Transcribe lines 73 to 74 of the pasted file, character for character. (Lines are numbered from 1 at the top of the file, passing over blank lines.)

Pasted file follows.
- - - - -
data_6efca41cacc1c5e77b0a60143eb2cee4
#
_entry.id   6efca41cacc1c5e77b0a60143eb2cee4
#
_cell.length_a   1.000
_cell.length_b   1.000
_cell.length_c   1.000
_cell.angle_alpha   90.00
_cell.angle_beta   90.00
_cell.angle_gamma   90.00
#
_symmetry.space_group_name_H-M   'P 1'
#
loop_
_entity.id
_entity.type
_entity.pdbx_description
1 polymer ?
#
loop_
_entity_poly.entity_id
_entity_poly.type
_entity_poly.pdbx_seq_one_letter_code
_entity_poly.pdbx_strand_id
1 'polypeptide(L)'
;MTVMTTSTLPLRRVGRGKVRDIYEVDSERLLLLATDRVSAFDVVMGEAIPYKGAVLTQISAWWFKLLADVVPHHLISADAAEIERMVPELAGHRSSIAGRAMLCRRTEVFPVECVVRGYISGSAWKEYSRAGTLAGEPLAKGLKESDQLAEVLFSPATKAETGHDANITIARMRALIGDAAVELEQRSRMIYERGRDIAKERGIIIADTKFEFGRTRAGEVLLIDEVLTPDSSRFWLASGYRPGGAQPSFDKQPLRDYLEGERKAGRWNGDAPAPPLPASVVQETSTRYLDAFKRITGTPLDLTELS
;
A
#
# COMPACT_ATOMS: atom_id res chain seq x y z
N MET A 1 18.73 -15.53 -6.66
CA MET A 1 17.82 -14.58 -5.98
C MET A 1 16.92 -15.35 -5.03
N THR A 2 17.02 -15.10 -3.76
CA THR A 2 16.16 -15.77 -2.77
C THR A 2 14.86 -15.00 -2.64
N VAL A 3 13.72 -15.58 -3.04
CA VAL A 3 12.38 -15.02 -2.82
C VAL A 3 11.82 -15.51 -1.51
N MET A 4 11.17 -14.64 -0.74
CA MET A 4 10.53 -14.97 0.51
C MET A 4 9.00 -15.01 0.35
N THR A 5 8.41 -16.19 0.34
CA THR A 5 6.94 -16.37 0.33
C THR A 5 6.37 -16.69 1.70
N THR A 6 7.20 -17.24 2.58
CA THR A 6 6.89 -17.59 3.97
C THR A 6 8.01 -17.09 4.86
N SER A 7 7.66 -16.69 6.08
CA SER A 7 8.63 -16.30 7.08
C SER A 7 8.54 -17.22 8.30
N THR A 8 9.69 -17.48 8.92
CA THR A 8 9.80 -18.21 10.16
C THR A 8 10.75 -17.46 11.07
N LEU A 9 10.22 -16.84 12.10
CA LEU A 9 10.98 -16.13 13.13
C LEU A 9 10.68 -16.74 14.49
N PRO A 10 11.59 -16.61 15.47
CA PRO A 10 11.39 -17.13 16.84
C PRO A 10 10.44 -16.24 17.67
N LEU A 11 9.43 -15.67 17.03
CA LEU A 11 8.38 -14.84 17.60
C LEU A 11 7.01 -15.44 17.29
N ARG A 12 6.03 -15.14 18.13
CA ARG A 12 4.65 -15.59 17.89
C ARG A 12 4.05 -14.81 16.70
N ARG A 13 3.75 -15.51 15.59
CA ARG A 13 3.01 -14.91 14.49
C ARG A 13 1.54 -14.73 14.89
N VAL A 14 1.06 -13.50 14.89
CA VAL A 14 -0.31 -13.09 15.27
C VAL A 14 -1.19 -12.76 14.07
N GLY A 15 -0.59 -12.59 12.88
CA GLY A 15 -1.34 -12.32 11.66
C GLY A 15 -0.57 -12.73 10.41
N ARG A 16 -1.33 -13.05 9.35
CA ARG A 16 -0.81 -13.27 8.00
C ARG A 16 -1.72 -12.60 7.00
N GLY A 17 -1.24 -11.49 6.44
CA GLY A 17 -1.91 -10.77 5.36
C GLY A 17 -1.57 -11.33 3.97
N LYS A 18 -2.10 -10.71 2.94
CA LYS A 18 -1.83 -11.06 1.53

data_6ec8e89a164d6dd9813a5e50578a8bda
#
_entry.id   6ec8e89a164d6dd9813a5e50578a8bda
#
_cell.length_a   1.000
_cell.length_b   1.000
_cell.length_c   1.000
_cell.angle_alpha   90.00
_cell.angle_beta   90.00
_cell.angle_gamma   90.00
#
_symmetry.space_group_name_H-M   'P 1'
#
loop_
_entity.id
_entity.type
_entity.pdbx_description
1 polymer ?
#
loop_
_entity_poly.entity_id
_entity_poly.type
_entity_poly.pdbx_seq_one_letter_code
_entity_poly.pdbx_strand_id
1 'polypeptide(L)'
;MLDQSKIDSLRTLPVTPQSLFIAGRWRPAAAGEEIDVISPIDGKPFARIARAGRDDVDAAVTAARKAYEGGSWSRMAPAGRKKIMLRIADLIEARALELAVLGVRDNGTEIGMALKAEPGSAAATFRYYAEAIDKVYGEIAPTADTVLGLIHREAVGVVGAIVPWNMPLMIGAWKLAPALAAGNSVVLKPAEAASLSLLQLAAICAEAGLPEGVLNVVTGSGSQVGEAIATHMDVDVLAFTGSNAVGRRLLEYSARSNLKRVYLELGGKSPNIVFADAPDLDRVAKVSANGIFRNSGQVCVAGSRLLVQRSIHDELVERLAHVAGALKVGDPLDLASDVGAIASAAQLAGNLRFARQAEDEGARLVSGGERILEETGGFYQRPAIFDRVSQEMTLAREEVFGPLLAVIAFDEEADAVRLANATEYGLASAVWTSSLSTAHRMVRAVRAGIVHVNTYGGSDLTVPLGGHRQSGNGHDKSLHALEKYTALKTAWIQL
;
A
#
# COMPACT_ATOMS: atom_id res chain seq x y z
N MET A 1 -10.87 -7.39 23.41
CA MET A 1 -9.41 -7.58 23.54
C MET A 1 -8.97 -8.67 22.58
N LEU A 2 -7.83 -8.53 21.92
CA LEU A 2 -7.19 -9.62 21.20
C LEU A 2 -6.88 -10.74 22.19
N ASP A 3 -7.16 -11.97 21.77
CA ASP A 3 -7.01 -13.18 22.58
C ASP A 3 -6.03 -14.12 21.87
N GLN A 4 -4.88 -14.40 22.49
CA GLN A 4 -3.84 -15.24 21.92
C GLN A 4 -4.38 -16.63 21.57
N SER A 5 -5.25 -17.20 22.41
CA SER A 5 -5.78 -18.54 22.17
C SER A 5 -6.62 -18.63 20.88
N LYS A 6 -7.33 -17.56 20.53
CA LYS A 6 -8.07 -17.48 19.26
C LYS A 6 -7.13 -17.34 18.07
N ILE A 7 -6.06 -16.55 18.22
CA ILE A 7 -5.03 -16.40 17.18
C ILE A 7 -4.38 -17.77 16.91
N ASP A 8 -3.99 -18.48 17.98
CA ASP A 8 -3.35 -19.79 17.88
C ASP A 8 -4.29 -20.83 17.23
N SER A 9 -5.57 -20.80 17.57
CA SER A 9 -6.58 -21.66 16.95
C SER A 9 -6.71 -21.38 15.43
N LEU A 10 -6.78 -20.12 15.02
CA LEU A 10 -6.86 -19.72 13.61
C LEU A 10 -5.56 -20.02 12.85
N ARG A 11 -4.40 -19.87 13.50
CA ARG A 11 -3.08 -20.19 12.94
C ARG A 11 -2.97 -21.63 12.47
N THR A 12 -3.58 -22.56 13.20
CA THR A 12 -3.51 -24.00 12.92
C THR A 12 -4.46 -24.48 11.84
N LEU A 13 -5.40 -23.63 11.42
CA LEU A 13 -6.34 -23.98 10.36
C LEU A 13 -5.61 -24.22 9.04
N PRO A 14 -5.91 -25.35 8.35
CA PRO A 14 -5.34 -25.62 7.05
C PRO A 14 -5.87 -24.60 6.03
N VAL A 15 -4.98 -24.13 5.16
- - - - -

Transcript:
N GLY A 15 -0.59 -12.59 12.88
CA GLY A 15 -1.34 -12.32 11.66